The view from the 15th Floor.

           A baseball stadium next door provided a fireworks display after a game.

           The room is only about $100 a night, and in Reno the restaurant meals are so large that we’ve usually ordered one meal with two plates, and none of the waiters have complained. What an economical vacation!

           We’ve enjoyed various restaurants here in the comfortably air-conditioned building:

Hash House a Go Go in Reno
The Hash House a Go Go, with hearty “twisted” farm food and comfy booths, is open until 2 AM.

            Starbucks, with pastries, fruit, and picnic food.

           The Ichiban Japanese restaurant where the chef fixes the food in front of you with a number of tricks (tossing an unbroken raw egg into the air and letting it fall onto his knife without breaking in half for example), and plays a concert of clinks with his utensils and chops veggies click, click, click with his sharp knife so fast his hands become a blur.

Ichiban Japanese Steakhouse and Sushi Bar
Ichiban Japanese Steakhouse and Sushi Bar

           Joy Luck Noodles, which produces an expert but unintentional show. A lone chef with his back to the room uses a conglomeration of humble pots and pans in a lineup about 8 feet wide. He steams vegetables, fries meat, cooks rice, and flips food, flitting back and forth like a speeded up movie, preparing several different kinds of meals with various ingredients at a time.

           This may be the first stay-put vacation we’ve ever had. We’re usually exploring new hotels and train routes for the travel agency clients or on a writing assignment somewhere.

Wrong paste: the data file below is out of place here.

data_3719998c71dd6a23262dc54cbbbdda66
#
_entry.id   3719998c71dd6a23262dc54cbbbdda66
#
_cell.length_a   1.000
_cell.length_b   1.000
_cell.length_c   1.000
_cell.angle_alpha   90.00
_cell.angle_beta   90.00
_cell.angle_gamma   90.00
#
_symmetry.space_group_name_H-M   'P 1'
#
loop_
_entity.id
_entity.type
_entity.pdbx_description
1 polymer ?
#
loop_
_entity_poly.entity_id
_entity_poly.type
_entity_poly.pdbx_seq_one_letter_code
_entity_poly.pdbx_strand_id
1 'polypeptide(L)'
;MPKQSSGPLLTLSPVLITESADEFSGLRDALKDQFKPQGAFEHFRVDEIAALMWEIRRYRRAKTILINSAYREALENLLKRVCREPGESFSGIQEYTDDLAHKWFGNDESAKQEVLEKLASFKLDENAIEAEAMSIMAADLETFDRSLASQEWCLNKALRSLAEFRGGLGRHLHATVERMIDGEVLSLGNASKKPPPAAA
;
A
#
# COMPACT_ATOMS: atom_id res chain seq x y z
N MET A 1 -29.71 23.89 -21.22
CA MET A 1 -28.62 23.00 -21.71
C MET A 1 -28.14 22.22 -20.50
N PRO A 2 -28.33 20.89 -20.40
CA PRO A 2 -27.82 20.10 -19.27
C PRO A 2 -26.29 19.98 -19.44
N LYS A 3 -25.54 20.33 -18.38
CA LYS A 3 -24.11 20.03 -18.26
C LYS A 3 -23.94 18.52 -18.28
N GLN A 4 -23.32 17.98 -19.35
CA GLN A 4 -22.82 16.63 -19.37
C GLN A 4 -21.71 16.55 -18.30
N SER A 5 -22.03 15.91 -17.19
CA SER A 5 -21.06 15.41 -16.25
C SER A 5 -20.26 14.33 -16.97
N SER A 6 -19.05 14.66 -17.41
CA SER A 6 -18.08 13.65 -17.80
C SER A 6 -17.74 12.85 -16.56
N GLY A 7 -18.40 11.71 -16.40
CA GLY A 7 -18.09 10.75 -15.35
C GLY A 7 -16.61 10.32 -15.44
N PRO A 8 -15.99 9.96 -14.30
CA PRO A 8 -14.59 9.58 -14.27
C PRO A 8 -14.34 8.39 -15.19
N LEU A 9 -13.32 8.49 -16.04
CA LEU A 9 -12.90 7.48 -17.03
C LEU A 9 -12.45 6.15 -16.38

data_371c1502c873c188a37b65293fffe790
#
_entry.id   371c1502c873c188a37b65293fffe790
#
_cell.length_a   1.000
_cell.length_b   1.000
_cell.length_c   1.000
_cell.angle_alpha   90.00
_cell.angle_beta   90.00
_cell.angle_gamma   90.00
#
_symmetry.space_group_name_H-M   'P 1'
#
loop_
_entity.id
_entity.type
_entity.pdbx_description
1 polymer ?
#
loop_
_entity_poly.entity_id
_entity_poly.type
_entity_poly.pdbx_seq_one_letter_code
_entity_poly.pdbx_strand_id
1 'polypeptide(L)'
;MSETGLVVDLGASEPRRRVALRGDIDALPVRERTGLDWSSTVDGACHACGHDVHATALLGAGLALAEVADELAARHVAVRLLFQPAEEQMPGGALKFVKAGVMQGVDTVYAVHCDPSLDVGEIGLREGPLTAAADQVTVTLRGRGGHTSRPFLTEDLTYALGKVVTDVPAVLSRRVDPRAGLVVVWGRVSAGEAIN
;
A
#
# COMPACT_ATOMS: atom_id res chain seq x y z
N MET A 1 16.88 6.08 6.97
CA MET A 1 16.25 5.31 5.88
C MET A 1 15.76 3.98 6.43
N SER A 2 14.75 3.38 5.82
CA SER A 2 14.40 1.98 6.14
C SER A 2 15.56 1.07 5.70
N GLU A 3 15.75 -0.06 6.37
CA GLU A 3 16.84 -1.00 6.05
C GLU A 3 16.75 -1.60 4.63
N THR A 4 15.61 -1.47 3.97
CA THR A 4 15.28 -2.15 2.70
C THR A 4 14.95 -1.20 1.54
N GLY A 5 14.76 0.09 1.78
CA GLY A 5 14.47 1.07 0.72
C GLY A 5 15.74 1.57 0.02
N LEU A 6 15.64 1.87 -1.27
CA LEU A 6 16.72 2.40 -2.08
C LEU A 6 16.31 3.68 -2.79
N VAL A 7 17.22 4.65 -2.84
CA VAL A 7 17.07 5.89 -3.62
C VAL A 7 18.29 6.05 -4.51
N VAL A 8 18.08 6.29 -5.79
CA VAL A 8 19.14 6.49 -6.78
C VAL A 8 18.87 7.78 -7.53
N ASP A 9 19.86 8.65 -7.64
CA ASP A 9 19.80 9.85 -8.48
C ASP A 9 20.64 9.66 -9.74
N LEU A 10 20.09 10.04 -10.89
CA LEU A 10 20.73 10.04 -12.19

But this is completely different. No food to fix, no dishes to wash, no phones to answer – precious uninterrupted time to read, to finish various writing projects, gaze out the windows at the clouds, or to phone friends. No unpacking and repacking every day.

          We’re delighted to find that Reno has two classical music radio stations, and Harrah's provided the high fidelity stereo.

          We saved Harrah's Steak House tor the last night. It is a special occasion spot.

Authors at Harrah's Steak House in Reno
Ted and Sylvia in the Steak House, after a lengthy walk from their room.

           Finding an excellent steak dinner is not easy, but we had high hopes for Reno, and, so far, the food had been excellent in all the hotel’s dining venues.

           Our expectations were exceeded. Having sailed on many cruise ships with amazing dining, we would have to rate this restaurant at a 9 out of 10. The reason it wasn’t a ten was the lack of a magazine stand. But it makes sense that the management wants you to gamble rather than read. We had a feeling that we were beating the system—and maybe cheating just a little! By enjoying the views, and staying away from the Casino, we felt the tiniest sense of guilt—kind of like playing hooky at school.

           The steak restaurant, which we saved for the last night, exceeded our expectations. Away from the hubbub of gambling cacophony, it is located by itself on the lowest level. The table setting, the ambiance, the tuxedoed waiter, the fresh rose, the fine service, the soft music………and the food! Wow!

Ichiban Japanese Steakhouse and Sushi Bar in Reno

          This dessert was exceptional. The waiter at Harrah's Steak House was astonished!

This was the best dinner we can recall ever enjoying. Expensive, but absolutely appropriate. A worthwhile splurge ended our do-it-yourself stay-cation. We had hardly needed to step outside the hotel, as it seemed everything we needed was right there. This was a lazy two-week retirement. And we weren’t bored for one minute!

Ted and Sylvia Blishak

We are Ted and Sylvia Blishak, who not only write about trains, but also plan customized North America vacations -- with more experience booking rail trips than any other travel agents in the US!

Our travel agency, Train Travel Consulting, has been named as one of the World's Top Travel Specialists by Conde Nast Traveler Magazine since 2002.

Are you a vacationer who wants to travel at your own pace -- to destinations that you choose?

Please visit http://www.traintravelconsulting.com, email sylvia@traintravelconsulting.com, or phone 1-541-887-6025.